If you find someone who is not breathing you can refer to the musical note coding located in each room as a quick view of whether that person wishes to be resuscitated. Musical note colours depict DNAR status and are green for someone who wants to be resuscitated and red for those who do not want to be resuscitated.

If the person you find not breathing requires CPR you must perform this using the training that has been given and call for the assistance of another staff member to call 999 and follow their advice and get the defibrator if required and being used by a staff member who has been trained to use it.

Even if you suspect that a person has stopped breathing over 20 minutes, you should begin CPR and call 999 and explain to them approximately how long the person may have stopped breathing and only stop CPR when a person with the relevant professional authority says so. where it is no longer possible to carry out the CPR for example, tiredness, this must be communicated clearly and concisely to the emergency services on the phone and their advice taken. All incidents of CPR or unexpected collapse or death should be fully recorded and reported to the Manager who will report it to the relevant bodies required and the trustees where necessary.

 

Understanding Advance Decisions: Derbyshire House understands that Advance Statements refusing treatment are known as “Advance Directives” or “Advance Decisions”. The Mental Capacity Act 2005 introduced new laws about Advance Decisions to Refuse Treatment (ADRT). It places Managers under a duty to support people with impaired mental capacity so that they can make their own decisions about the health and social care that they receive. People needing such support might include those at the end of a terminal condition. The home will support the right of a person to make Advance Decisions and will respect those decisions wherever they have been legally and properly made. In this home, if the advance decision refuses life-sustaining treatment, such as CPR, it must:

  • Be a clinical decision undertaken with the resident and their GP.
  • Be in writing and recorded on individual ReSPECT forms.
  • Be signed and witnessed.
  • State clearly that the decision applied even if life is at risk.

An advance decision must relate to a specific refusal of medical treatment and can specify circumstances. It will only come into effect when the individual has lost capacity to give or refuse consent.

Individuals are entitled to decide whether they want to refuse treatment in advance but there is no obligation for them to do so and no pressure will be brought on them by the home or by others.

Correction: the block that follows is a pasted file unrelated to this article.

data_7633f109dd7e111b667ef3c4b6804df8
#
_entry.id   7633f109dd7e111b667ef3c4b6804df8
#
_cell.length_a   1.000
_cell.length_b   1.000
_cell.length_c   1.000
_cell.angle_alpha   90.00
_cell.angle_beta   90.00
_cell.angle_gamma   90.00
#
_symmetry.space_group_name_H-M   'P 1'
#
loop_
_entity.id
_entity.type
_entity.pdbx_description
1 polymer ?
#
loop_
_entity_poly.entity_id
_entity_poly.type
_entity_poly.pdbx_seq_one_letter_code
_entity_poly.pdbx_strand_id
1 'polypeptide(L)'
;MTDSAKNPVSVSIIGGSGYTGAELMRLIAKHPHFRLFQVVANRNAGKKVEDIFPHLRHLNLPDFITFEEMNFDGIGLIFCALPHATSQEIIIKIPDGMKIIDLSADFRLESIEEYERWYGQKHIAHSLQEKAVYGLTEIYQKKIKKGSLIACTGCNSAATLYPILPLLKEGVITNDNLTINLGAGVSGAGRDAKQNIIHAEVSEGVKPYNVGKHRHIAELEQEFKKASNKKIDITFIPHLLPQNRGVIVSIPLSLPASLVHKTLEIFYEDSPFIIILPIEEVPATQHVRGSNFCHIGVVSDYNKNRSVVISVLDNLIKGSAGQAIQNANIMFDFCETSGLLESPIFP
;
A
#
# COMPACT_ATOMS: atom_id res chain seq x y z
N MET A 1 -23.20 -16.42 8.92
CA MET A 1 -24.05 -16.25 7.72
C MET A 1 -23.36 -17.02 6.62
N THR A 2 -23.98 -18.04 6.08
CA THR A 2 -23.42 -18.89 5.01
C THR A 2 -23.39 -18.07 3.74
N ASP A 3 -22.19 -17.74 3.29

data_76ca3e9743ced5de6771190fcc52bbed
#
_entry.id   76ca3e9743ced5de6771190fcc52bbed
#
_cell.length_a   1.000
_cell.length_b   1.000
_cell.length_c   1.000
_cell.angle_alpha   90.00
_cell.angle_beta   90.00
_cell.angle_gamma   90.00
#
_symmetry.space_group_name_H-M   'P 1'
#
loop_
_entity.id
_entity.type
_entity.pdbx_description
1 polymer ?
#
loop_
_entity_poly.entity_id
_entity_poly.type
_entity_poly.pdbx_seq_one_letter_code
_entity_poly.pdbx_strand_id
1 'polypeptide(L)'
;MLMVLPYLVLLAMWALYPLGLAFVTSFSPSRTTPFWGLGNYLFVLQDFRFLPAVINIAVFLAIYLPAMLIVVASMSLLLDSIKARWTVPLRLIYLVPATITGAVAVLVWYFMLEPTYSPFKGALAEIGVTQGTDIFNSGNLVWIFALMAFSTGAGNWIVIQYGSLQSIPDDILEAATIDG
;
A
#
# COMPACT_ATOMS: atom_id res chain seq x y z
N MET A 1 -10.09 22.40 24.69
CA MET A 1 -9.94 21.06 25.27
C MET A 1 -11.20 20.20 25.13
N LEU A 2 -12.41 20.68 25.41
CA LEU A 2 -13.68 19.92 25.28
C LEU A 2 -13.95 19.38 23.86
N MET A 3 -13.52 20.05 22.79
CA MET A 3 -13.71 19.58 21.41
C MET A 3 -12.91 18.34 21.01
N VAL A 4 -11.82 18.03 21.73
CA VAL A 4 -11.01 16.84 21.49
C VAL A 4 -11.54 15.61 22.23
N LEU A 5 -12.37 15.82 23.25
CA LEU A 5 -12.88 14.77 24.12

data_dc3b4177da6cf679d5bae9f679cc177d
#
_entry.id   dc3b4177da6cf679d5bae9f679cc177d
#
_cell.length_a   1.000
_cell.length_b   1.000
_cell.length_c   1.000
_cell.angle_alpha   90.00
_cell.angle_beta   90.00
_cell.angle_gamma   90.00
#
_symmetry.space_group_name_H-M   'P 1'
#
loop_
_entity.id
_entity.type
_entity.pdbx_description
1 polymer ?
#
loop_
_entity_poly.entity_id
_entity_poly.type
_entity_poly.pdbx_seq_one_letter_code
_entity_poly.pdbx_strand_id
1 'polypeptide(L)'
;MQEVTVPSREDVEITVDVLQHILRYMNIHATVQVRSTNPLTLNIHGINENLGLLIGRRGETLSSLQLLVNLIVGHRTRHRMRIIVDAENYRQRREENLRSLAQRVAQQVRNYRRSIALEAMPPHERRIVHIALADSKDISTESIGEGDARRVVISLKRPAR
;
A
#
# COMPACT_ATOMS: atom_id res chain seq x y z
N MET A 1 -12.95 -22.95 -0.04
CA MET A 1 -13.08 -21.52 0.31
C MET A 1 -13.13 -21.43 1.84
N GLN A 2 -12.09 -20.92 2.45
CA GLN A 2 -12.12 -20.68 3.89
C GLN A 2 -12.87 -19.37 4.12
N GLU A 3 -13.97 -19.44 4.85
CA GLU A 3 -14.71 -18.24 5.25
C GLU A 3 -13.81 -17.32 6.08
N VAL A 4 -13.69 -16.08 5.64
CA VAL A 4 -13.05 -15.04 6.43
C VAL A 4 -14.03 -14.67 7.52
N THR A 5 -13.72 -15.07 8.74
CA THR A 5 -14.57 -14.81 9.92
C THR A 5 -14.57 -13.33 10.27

Monitoring and Observation: In addition to GP, District Nurse and/or other health professional’s observation, care staff’s observations will also contribute to the Care Plan as they monitor changes in a person’s condition.

The arrangements for monitoring and observing are structured by the condition of the individual during end of life when death appears imminent an extra staff member will be provided where necessary to support the family in any way they wish and/or to sit with the person throughout if family are unable to. This ensures nobody living at Derbyshire House will die alone.

Communication: Keeping Everybody Informed: We undertake to keep everybody necessary involved in changed and developments in the condition. A record is kept of all contact details required to assist communication and information passing.

Staff Roles and Responsibilities: The care plan, ReSPECT form, This Is Me booklet and Future Wishes assists in identifying roles for which staff are required and the practices and procedures that they should follow to care for each individual. Derbyshire House minimum expectations of staff are:

  • Respect a person’s need for privacy and dignity whilst ensuring all religious, spiritual and culturally appropriate needs are met
  • Accept each situation as an individual one and don’t treat end of life as a simple “routine”
  • Work in partnership with the individual, their relatives, friends, GP and any other health professional involved.
  • Attend to physical needs to ensure the person is as comfortable as possible and help make sure that any experience of pain is being managed as effectively as possible.